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Now, 25 years after its initial release on Sega CD, a new version of the game has been released on modern consoles by Kentucky-based studio Screaming Villains. How does it hold up? Tune in and see!

Alex Wawro, Contributor

August 15, 2017

1 Min Read

Millennials! They catch blame for being the death of everything, from affordable toast to home ownership.

Originally filmed in the '80s and finally released in 1992, Digital Pictures' FMV horrorshow Night Trap is also a Millennial that caught blame (alongside Mortal Kombat and other games) for killing something: the moral fabric of America.

While the game's footage was meant as a send-up of bad horror movies and was shot in accordance with Hasbro's guidelines for family-friendly games (meant, as it initially was, to be used in a game for Hasbro's cancelled "NEMO" game console), it was one of the centerpieces of the 1993 U.S. Congressional hearings on video game violence.

Those hearings shaped the course of the game industry and inspired the formation of the Entertainment Software Ratings Board. Now, 25 years after its initial release on Sega CD, a new version of the game has been released on modern consoles by Kentucky-based studio Screaming Villains.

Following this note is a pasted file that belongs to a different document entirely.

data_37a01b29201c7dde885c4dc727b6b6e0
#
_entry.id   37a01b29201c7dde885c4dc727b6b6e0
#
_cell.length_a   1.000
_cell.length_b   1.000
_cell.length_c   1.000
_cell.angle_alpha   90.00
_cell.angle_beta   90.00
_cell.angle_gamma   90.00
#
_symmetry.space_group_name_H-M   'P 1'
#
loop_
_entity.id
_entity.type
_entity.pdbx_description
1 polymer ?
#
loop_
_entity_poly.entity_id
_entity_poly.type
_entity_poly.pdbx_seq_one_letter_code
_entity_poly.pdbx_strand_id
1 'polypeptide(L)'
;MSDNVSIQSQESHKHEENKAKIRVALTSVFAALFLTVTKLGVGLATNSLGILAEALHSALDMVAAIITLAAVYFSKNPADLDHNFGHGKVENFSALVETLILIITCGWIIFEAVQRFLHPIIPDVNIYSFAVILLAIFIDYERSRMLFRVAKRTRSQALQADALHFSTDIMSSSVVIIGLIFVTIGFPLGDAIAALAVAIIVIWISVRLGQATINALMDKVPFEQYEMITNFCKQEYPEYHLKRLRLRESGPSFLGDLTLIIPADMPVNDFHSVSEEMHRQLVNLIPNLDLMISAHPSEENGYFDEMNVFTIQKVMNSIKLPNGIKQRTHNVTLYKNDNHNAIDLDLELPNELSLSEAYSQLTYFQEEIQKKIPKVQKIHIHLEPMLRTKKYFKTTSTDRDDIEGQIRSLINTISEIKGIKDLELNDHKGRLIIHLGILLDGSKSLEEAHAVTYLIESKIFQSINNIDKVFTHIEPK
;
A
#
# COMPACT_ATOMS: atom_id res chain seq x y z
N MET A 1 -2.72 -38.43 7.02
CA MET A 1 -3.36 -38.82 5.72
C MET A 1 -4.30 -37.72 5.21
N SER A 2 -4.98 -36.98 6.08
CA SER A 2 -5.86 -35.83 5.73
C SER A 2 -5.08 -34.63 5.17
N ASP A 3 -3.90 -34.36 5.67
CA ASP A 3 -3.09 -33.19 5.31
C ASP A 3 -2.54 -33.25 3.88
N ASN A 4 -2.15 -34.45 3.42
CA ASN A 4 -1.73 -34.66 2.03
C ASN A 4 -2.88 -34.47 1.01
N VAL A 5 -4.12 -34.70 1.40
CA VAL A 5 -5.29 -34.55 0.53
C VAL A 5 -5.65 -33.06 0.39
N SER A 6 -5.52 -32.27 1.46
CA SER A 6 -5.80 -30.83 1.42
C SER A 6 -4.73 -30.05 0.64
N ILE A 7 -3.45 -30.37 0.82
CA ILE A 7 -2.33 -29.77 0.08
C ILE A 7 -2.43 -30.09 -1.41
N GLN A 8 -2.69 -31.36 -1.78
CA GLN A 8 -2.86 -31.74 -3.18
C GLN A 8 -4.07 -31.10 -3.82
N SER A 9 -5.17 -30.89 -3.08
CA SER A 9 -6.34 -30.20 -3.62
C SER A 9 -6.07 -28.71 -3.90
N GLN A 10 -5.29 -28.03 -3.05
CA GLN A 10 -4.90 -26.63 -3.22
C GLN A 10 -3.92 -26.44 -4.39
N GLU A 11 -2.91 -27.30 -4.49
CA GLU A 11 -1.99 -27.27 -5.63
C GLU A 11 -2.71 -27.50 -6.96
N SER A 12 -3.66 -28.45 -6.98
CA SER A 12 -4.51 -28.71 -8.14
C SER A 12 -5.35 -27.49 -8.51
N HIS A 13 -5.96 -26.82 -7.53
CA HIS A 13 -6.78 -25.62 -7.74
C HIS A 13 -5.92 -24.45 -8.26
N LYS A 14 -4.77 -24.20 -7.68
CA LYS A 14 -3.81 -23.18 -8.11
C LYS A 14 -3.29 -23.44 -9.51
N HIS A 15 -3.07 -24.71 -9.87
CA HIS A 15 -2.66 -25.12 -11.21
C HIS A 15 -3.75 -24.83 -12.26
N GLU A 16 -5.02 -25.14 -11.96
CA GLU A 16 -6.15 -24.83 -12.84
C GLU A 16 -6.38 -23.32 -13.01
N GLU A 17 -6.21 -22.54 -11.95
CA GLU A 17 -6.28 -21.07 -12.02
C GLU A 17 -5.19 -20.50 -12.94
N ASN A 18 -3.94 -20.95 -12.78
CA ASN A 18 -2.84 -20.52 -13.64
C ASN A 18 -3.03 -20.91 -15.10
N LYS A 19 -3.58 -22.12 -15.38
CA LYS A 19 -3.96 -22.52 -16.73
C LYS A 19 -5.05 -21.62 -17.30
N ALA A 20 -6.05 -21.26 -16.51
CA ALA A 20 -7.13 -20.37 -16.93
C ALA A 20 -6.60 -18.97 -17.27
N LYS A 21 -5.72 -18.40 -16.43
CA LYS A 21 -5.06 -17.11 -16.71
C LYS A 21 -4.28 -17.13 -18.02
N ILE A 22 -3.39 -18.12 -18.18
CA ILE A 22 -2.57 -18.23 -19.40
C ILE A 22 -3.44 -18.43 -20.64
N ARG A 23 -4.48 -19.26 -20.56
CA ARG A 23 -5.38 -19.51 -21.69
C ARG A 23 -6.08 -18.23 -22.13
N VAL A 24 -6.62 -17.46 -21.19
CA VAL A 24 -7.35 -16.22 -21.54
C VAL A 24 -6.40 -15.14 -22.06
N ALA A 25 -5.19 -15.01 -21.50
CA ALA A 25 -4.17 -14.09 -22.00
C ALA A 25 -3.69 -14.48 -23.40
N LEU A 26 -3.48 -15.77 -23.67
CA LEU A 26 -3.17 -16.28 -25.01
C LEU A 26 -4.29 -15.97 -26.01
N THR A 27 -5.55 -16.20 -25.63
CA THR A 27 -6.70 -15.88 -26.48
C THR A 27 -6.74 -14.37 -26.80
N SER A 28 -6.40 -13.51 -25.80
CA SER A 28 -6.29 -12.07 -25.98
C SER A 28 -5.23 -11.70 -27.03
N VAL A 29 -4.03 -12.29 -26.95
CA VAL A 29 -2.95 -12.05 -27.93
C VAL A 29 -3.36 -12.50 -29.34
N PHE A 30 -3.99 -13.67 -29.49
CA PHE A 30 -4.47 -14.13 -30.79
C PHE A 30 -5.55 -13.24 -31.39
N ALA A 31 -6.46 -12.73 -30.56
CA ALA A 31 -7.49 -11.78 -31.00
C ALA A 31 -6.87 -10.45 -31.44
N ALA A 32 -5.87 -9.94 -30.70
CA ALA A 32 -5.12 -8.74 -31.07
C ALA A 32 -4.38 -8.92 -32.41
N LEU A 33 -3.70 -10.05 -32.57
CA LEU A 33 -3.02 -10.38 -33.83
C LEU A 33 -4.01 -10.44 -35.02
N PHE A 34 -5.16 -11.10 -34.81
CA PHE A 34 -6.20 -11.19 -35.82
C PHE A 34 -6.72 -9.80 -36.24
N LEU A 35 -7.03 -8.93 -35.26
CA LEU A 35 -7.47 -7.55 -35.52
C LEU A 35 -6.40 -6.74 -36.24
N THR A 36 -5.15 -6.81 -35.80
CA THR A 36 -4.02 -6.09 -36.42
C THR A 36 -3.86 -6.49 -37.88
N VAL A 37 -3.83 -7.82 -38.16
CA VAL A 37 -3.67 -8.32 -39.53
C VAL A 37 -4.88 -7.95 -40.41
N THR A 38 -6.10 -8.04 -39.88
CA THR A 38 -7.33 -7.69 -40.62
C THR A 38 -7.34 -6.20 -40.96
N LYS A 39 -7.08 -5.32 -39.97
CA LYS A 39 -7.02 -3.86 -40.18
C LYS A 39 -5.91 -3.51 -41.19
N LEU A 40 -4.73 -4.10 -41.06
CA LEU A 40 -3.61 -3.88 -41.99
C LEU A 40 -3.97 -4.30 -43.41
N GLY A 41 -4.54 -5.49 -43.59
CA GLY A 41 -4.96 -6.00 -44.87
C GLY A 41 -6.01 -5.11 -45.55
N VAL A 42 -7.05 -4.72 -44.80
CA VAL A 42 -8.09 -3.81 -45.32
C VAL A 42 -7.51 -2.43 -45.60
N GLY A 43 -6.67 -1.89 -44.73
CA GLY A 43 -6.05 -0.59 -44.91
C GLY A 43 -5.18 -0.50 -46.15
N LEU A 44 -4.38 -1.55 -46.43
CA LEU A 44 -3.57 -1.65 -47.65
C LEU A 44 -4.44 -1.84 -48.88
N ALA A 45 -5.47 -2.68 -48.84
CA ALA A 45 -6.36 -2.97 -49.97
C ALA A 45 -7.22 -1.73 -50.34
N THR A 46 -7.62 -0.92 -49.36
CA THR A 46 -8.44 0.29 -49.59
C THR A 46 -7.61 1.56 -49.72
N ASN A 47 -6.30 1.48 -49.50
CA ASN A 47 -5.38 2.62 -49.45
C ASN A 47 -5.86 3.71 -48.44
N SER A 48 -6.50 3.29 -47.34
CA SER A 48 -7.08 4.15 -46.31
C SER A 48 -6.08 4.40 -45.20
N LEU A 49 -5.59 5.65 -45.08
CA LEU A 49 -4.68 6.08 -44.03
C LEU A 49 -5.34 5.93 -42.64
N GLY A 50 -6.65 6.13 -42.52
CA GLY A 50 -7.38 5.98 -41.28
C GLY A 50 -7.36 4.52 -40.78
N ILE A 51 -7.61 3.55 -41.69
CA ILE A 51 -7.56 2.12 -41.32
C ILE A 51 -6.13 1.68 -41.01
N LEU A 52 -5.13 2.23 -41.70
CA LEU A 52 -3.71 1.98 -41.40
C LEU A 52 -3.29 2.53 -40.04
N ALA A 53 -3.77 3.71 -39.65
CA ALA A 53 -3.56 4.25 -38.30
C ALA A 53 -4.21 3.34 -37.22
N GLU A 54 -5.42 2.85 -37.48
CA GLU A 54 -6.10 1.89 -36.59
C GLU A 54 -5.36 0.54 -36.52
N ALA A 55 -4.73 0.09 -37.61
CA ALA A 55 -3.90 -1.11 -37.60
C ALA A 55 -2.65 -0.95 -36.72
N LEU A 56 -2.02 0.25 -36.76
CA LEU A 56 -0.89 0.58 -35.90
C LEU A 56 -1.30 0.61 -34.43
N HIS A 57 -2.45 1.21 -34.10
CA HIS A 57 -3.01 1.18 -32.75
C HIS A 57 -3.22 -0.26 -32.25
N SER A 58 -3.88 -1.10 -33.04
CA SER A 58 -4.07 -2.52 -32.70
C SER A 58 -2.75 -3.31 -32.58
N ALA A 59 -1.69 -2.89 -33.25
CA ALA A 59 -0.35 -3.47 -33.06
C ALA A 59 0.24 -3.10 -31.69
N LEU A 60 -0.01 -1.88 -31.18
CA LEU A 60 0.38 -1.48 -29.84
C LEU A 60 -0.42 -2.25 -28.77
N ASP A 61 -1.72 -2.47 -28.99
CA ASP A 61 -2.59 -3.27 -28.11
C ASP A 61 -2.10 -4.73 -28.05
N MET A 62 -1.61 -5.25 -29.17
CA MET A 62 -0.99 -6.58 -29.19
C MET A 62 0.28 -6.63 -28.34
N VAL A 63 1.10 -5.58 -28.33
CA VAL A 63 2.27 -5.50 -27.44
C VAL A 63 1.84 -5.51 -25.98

To mark the occasion, we thought we'd stream a bit of it on the Gamasutra Twitch channel today at 12 PM Pacific (3 PM Eastern) to see how Night Trap holds up, as both a piece of game design and an example of perceived '90s moral turpitude. If you have similar questions, tune in and join us!

If you want to be automatically notified about this stream and others we do in the future, make sure to subscribe to the Gamasutra Twitch channel for a smorgasbord of gameplay commentary, developer interviews and editor roundtables.  

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